Right now our children are enduring one of the most difficult and uncertain moments of their lives, as they attempt to navigate this new sense of normalcy.
As parents, we may be struggling with exactly how to help our children through this tumultuous time. It is extremely trying as a parent to see your child suffer. When our children are young and ill-equipped to adequately find solutions to their problems, it is our role to step in and do so for them.
So when our older children approach us with their frustration, whether its that they are bored, overwhelmed with school work, or anxious about an interaction they had with a friend that didn’t go as well as they had hoped, it is our natural inclination to try and offer advice or solutions. This impulsive response, although in our minds, is what is most practical, is actually more focused on easing our own anxieties and less about what they now need in that moment.
What used to work in the past is no longer as effective. Our teenage children do not want to hear your solutions to their problems. They are dysregulated, overwhelmed and frustrated. By sharing your wisdom immediately, your child will only shut you out and disconnect.
Ultimately, what your child needs from you in that moment is to simply be their sounding board. Listen attentively to what it is they are expressing. For teenage girls, this interaction is especially significant, because their minds are wired to analyze and interpret the subtle behaviors of others – eye contact, facial expressions, body positioning. So they will be acutely aware of whether or not they are receiving your undivided attention and presence.
Listen, without interruption to what it is they are dealing with. The adolescent and teenage mind is chaotic – thoughts and feelings are firing endlessly with minimal filter. So sometimes just releasing the experience verbally will help them feel a sense of relief and calm. Although some of that release can feel personal as the parent who is on the receiving end of it, try to remember that your child is dysregulated right now, and feels comfortable enough with you to allow for this vulnerable release.
Take a deep breath, sit quietly with them and just listen.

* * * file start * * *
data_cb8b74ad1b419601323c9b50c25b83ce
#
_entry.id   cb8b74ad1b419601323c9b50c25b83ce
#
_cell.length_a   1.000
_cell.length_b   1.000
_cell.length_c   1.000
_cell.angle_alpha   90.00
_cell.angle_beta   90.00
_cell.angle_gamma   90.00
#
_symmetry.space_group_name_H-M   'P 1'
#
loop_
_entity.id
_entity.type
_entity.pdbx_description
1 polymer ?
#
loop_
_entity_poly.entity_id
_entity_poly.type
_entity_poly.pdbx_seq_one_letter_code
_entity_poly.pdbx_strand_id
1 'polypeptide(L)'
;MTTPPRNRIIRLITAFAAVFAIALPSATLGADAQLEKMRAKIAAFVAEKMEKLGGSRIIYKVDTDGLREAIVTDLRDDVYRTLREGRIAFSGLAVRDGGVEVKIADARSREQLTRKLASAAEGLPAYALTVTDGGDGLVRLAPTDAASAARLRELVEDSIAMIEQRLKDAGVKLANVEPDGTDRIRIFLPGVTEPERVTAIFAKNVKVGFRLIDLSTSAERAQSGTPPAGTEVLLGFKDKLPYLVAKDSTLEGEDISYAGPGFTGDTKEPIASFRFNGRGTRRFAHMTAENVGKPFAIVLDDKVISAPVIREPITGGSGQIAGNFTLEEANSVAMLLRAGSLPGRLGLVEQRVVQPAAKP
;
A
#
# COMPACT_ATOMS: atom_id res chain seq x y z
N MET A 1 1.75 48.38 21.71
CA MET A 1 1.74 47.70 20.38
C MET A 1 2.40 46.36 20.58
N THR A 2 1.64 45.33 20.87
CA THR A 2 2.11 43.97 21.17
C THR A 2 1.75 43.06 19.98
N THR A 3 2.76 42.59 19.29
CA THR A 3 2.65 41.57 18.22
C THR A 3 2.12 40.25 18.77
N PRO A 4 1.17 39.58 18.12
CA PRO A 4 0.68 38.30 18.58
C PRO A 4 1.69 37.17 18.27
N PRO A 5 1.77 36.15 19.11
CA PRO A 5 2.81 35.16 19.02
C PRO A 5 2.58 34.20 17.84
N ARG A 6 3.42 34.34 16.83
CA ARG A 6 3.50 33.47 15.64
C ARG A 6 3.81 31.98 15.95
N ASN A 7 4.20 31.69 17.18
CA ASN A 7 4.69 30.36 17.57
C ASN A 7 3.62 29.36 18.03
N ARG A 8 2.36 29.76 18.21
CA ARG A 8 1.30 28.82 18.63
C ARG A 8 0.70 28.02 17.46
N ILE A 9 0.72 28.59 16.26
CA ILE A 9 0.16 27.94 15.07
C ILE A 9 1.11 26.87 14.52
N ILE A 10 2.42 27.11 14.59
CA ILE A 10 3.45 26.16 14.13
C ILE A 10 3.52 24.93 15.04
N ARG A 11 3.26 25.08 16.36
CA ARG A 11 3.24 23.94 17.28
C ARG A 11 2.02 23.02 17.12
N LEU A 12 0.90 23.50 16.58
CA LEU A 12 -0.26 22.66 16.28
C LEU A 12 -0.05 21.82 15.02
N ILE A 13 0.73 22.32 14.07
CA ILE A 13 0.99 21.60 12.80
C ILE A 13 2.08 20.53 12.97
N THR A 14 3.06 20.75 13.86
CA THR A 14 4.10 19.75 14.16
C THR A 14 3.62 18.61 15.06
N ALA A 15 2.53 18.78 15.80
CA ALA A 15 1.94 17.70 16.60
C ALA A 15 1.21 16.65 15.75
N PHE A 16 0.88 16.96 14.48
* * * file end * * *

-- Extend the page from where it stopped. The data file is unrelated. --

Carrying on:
When you feel that they are done expressing themselves, simply validate their feelings. Something as simple as “That sounds really frustrating. I’m sorry you have to be dealing with that right now,” can go a long way. Your child will feel heard and respected. And truth is, by simply supporting their experience, your child may feel a sense of relief that someone else gets it.
If you feel its appropriate, you can always ask if there is anything they need from you in this moment. Chances are, they will say no. But just by asking, you have reaffirmed for them that they are not alone in this.
If they do eventually want your assistance, make sure to reinforce confidence within them. Remind them of the specific strengths they posses that will help them during this difficult time. We are all feeling burnt out and vulnerable right now. Having someone remind us of what skills we innately possess is empowering. As their parent, work to play on their strengths, guiding them towards healthy answers without telling them what to do. Be there as a support, encouraging them to find a solution that makes sense for them.
Continuing to practice these interactions during such a vulnerable time will prove useful even as life begins to transition back to normal. Being able to connect with your child as they endure the endless adversities of teenage life, will not only ignite insight and confidence within your child, but will also strengthen the foundation in your relationship with them.